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Making Money Matter: Financing America's Schools JAMES W. GUTHRIE is professor of education and public policy at Peabody College, Vanderbilt University, and director of the Peabody Center on Education Policy. Previously, he was codirector of Policy Analysis for California Education and professor of education at the University of California, Berkeley. He has worked for the California and New York State education departments, served as an education specialist for the U.S. Senate, and was a special assistant to the assistant secretary of the U.S. Department of Health, Education, and Welfare. He has been honored as an Alfred North Whitehead postdoctoral fellow at Harvard University, has been a visiting fellow at the Department of Educational Studies of Oxford University, and in 1990 was named as the American Education Research Association's first senior fellow. He is president of a private management consulting corporation, Management Analysis and Planning Inc., which specializes in education finance and litigation support. He has a Ph.D. in education policy from Stanford University. JANET S. HANSEN (Study Director) is a senior program officer at the National Research Council. She has managed several projects related to education and training, international comparative studies in education, and civilian aviation careers. Prior to joining the NRC staff, she was director for policy analysis at the College Board. She has written and lectured widely on issues relating to higher education finance, federal and state student assistance programs, and how families pay for college. She also served as director for continuing education and associate provost at Claremont College and as assistant dean of the college at Princeton University. She has a Ph.D. in public and international affairs from Princeton University. THOMAS A. HUSTED (Senior Consultant) is associate professor of economics at American University. His research interests include public economics and applied microeconomics, and he has written on such issues as educational efficiency and productivity and student achievement. He has a Ph.D. in economics from the University of North Carolina, Chapel Hill. STEPHEN P. KLEIN is a senior research scientist with the RAND Corporation, where he directs policy research studies in the fields of education, health, and criminal justice. At RAND he has examined alternative assessments of student achievement in science, the relationship between various types of teaching practices and student ability in mathematics and science, and the utility of delivering computer-adaptive tests over the Internet. He serves as a member of the NRC's Committee on Assessment and Teacher Quality and is a past member of the NRC's Committee on Appropriate Test Use. He also serves as a consultant to several professional licensing boards on matters relating to testing and assessment. Before joining RAND, he was a research psychologist with the Educational Testing Service in Princeton, New Jersey, and an associate professor in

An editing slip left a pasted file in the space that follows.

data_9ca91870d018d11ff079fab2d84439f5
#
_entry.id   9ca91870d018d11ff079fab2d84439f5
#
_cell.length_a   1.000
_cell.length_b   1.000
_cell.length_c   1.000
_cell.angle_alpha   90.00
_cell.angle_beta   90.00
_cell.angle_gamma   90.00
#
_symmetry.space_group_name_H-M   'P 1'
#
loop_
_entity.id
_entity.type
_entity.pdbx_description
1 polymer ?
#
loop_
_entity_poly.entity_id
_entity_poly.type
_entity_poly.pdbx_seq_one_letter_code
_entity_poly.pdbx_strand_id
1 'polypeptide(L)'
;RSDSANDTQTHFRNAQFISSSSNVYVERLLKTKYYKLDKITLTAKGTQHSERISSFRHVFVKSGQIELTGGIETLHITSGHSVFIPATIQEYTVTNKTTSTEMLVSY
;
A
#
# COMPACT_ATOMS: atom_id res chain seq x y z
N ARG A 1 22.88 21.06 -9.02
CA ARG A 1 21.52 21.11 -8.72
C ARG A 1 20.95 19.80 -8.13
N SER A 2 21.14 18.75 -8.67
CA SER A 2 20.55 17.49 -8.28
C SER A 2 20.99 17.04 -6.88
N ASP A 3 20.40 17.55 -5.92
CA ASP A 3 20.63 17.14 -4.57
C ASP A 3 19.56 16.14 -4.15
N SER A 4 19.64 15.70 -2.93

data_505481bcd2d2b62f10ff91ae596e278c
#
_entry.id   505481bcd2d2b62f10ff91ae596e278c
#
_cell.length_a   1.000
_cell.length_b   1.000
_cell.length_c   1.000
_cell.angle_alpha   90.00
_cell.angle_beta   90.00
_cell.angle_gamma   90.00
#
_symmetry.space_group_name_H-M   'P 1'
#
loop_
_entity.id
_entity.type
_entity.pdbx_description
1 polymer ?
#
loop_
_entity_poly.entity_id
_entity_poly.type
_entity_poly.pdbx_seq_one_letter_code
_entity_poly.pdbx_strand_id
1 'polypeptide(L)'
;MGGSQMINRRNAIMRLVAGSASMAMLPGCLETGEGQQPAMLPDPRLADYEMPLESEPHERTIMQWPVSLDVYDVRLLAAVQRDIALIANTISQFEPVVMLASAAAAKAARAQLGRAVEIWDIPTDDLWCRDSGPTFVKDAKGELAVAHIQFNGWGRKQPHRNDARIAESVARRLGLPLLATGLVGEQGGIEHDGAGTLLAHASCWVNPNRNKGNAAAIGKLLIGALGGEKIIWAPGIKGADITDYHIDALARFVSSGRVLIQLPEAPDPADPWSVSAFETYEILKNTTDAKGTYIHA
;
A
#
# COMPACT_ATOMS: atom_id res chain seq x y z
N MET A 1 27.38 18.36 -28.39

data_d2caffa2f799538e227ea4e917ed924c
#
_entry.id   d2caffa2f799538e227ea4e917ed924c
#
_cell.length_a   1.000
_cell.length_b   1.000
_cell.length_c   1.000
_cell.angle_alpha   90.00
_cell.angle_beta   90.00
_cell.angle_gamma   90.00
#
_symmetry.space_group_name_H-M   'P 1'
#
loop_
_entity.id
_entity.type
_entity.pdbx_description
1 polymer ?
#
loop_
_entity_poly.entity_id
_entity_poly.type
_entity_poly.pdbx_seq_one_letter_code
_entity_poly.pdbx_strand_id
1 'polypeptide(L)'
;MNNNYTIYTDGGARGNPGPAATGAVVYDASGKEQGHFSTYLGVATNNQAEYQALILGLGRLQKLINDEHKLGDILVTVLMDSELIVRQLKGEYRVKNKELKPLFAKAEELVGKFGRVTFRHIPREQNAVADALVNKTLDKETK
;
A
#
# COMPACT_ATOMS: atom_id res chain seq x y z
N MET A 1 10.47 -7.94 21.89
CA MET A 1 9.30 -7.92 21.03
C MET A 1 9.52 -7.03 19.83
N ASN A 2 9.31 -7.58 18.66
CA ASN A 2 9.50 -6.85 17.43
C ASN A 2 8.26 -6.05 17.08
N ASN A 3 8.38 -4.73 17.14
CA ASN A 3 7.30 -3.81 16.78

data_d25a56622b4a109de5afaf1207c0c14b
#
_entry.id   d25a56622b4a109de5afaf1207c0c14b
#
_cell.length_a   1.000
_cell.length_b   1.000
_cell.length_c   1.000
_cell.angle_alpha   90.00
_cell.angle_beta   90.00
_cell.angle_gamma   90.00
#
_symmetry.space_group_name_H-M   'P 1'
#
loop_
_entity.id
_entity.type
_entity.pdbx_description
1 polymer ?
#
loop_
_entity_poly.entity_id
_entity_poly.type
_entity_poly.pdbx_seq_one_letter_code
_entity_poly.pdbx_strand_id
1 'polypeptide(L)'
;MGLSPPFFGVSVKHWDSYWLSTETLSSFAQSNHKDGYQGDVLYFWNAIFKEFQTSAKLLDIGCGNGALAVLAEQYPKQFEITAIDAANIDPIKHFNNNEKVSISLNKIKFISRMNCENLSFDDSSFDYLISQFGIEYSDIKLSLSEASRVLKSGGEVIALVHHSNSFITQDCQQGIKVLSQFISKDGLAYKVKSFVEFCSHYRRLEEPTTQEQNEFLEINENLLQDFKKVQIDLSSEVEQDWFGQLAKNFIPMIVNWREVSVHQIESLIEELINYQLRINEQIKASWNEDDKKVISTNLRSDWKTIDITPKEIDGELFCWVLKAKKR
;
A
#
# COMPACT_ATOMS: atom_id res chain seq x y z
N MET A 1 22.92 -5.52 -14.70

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Making Money Matter: Financing America's Schools residence at the University of California, Los Angeles. He has a Ph.D. in industrial psychology from Purdue University. DIANA LAM is superintendent of the Providence Public School District in Providence, Rhode Island. She has also served as superintendent of the San Antonio Independent School District in San Antonio, Texas; superintendent of the Dubuque Community School District in Dubuque, Iowa; and was the first superintendent named under the partnership between the Chelsea School District and Boston University in Chelsea, Massachusetts. Since 1992, she has also served as a senior adviser and consultant with Expeditionary Learning Outward Bound. As principal designer of this program, she has been a consultant to school sites implementing Expeditionary Learning in Boston, Denver, New York City, and San Antonio. She is also a senior fellow of the Annenberg Institute for School Reform and is a member of the board of directors for numerous charitable and educational organizations. She has an M.Ed. in bilingual education from Boston State College. LAURENCE E. LYNN, JR., is the Sydney Stein, Jr., professor of public management at the School of Social Service Administration (where he was dean from 1983 to 1988) and the Irving B. Harris Graduate School of Public Policy Studies, University of Chicago. He is also director of the Center for Urban Research and Policy Studies at the University of Chicago. Formerly, he was professor of public policy and chairman of the public policy program at Harvard University's John F. Kennedy School of Government. He has held senior positions with the federal government, including deputy assistant secretary of defense; director of program analysis at the National Security Council; assistant secretary, Department of Health, Education, and Welfare; and assistant secretary, Department of the Interior. He has also chaired the National Research Council's Committee on Child Development Research and Public Policy and the Committee on National Urban Policy. He has a Ph.D. in economics from Yale University. PAUL A. MINORINI (Senior Consultant) is a director of Boys Hope Girls Hope, a national residential and college preparatory program for at-risk, yet academically capable, youth, headquartered in Bridgeton, Missouri. Prior to joining the National Research Council, he was an attorney at Hogan & Hartson in Washington, D.C., where he represented school districts in efforts to obtain greater education funding equity and program adequacy through policy reform and litigation. He has published several articles related to school finance equity and adequacy legal cases. He has a J.D. from the University of Pennsylvania Law School. GARY NATRIELLO is professor of sociology and education at Teachers College, Columbia University. He is also a senior research scientist at the Institute for Urban and Minority Education and editor of the Teachers College Record.